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Booster Station FAQ

Beginning in May, the Troup Highway Water Booster Station will begin operation, improving water pressure for residents and businesses located within the Troup Highway pressure zone (see map).

This $3,300,000 investment will provide both immediate and long term benefits to citizens by improving water pressure within the defined pressure zone.

Frequently asked questions

What is a Water Booster Station?

Once water has been treated to a potable condition, it must be distributed to consumers. Water Booster Stations are used to transport and boost this clean water throughout the distribution system to provide potable water at desired pressures.

How will my water pressure change?

Water pressure and flow is measured in pounds per square inch, or PSI. Current water pressure in the distribution system in this area hovers at around 35 to 40 PSI. The Water Booster Station will increase water pressure in the distribution system to between 70 and 80 PSI within the pressure zone. 

Why is water pressure important?

Improved water pressure is not only a convenience for homes and businesses, it is a vital component necessary for the Tyler Fire Department to control fires while protecting life and property.

What changes will I notice?

As Tyler Water Utilities prepares to bring the new booster station online, the water pressure for the service area may fluctuate.  Homeowners may notice cloudy water or the water may spit from the faucet aerator when first turned on after the switch. This is due to air trapped in the line.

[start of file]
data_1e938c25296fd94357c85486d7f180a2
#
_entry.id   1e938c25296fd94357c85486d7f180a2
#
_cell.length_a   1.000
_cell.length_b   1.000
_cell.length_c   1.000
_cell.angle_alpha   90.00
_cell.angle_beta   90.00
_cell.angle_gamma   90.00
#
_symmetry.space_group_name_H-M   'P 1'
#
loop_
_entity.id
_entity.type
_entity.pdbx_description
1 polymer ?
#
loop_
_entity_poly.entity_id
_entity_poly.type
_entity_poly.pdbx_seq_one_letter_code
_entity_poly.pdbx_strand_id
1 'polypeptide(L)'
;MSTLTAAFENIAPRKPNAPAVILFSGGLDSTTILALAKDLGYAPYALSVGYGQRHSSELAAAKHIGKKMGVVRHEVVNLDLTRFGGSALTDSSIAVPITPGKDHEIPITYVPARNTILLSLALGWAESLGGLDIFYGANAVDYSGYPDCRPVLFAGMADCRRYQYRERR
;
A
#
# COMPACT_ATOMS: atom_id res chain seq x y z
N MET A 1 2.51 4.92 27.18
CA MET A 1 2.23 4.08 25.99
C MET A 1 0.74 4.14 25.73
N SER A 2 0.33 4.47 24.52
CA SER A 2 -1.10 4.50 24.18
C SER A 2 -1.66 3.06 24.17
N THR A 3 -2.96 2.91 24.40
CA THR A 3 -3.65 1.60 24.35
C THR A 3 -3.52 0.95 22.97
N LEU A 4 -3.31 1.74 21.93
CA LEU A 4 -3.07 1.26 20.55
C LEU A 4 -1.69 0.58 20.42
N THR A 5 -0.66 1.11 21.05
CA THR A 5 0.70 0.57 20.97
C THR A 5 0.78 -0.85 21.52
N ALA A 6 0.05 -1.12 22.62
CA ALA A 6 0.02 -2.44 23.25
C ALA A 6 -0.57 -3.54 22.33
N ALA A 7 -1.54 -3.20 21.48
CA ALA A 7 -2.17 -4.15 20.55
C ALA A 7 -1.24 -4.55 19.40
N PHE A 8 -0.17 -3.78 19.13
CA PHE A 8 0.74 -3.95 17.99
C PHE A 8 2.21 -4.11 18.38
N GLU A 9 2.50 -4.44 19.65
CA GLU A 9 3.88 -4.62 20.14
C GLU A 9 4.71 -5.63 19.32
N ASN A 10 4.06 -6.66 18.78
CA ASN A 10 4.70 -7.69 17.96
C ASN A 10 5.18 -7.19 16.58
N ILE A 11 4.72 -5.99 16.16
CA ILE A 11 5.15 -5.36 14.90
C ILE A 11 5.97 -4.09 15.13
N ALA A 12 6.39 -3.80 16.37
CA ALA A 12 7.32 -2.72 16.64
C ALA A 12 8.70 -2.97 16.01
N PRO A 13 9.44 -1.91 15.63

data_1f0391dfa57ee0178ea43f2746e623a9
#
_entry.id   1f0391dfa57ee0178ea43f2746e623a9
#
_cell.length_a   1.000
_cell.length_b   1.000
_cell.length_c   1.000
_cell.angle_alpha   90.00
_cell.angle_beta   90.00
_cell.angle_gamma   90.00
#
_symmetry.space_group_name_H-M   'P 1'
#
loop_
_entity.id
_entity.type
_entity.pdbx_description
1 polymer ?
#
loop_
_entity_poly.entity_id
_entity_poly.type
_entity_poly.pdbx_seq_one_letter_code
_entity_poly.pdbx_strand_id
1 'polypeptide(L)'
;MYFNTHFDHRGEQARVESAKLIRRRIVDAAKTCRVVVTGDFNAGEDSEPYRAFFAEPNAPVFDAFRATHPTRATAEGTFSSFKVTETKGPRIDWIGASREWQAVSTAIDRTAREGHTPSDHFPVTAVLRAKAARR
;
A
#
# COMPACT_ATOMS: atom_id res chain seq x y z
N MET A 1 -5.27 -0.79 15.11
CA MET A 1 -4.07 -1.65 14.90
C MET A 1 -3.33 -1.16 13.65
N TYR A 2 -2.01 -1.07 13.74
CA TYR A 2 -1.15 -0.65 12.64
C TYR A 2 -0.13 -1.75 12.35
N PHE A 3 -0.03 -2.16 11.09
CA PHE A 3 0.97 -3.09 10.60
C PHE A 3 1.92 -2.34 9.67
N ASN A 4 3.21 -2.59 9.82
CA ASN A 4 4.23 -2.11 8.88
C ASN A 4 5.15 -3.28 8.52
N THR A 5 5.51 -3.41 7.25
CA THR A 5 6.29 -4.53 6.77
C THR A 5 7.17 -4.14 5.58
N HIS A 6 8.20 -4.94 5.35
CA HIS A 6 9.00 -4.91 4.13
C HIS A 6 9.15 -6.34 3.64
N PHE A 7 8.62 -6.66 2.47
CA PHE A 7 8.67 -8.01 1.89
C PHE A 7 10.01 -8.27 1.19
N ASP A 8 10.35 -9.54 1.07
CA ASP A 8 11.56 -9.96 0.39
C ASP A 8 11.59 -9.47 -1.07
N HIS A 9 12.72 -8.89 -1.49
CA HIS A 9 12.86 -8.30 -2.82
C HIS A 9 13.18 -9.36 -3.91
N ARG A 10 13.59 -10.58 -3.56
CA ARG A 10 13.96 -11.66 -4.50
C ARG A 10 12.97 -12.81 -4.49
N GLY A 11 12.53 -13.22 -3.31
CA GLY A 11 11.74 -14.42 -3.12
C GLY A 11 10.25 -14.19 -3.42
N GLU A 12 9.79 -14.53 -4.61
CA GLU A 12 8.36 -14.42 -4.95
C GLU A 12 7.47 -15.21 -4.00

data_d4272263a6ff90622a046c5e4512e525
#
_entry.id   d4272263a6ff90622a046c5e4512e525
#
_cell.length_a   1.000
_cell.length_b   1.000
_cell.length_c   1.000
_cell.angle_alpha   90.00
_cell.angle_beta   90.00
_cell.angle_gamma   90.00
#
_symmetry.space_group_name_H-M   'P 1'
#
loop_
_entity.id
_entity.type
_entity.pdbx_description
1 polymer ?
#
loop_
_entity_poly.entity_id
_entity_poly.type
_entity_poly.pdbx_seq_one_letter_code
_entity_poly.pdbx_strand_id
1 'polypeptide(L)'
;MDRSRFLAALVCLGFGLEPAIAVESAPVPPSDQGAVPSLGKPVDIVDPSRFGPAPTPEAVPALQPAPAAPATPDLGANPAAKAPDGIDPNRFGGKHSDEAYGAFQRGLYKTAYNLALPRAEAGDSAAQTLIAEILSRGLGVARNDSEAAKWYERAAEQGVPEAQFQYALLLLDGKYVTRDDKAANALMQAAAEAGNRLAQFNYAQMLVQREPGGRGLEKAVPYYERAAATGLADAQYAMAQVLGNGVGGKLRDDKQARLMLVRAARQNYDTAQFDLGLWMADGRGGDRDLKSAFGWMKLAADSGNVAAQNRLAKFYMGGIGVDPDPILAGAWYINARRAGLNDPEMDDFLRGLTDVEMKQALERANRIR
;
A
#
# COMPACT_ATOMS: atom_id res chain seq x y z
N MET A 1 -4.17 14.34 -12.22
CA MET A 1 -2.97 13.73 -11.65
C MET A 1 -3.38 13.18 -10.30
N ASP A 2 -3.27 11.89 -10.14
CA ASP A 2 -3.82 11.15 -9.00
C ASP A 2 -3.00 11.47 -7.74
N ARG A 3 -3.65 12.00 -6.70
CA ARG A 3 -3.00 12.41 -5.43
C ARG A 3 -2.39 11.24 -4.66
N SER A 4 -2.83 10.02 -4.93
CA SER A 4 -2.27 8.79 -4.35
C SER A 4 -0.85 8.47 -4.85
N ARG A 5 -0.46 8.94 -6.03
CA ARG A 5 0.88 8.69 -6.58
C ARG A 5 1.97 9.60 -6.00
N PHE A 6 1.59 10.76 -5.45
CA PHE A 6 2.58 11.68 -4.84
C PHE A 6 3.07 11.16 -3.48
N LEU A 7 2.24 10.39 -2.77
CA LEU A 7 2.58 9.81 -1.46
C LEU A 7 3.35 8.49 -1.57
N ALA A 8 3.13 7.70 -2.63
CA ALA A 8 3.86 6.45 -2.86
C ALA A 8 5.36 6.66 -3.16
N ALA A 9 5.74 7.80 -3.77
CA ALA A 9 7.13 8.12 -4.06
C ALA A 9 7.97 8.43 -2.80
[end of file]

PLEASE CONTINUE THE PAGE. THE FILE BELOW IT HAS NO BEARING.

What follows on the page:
Thus, you may see more flushing or open hydrants in the area as crews work to remove air from the system prior to startup.

After the booster station is in operation, those living or working within the pressure zone will notice an improvement in water pressure.

Will this affect my home’s appliances, plumbing fixtures or water lines?

Water moving through your pipes and into your faucets puts stress on gaskets, seals and hoses. Increased pressure could result in the rupture of some of these within your home or outdoor sprinkler system.

What should I do if I’m concerned about my home’s plumbing fixtures or sprinkler system?

You can request a plumber evaluate your system to determine whether a pressure reducing valve would benefit your home and property.

If your home was built after 2002, you may have one already installed, since regulations required all new homes built from 2002 onward to include a water pressure regulator. Even so, the lifespan of a regulator is only around 10 years.

Will the City pay for a plumber to take precautionary measures before the station is complete or for repair work after-the-fact?

No. Water districts may not work on a customer’s plumbing. Instead, homeowners may work on their own plumbing or hire a plumber to do so.It is the property owner’s responsibility to maintain their water infrastructure, regardless of work performed on the City side of the water system. Per ordinance, the City is not responsible for damage that occurs as a result of maintenance or upgrades to the City system. 

Will my water bill go up if the water pressure is greater?

Your water bill is based on water usage, not pressure. Your meter records the amount of water you use. The only way your bill will go up is if you use more water.

For other questions or concerns, contact Tyler Water Utilities at (903) 531-1285.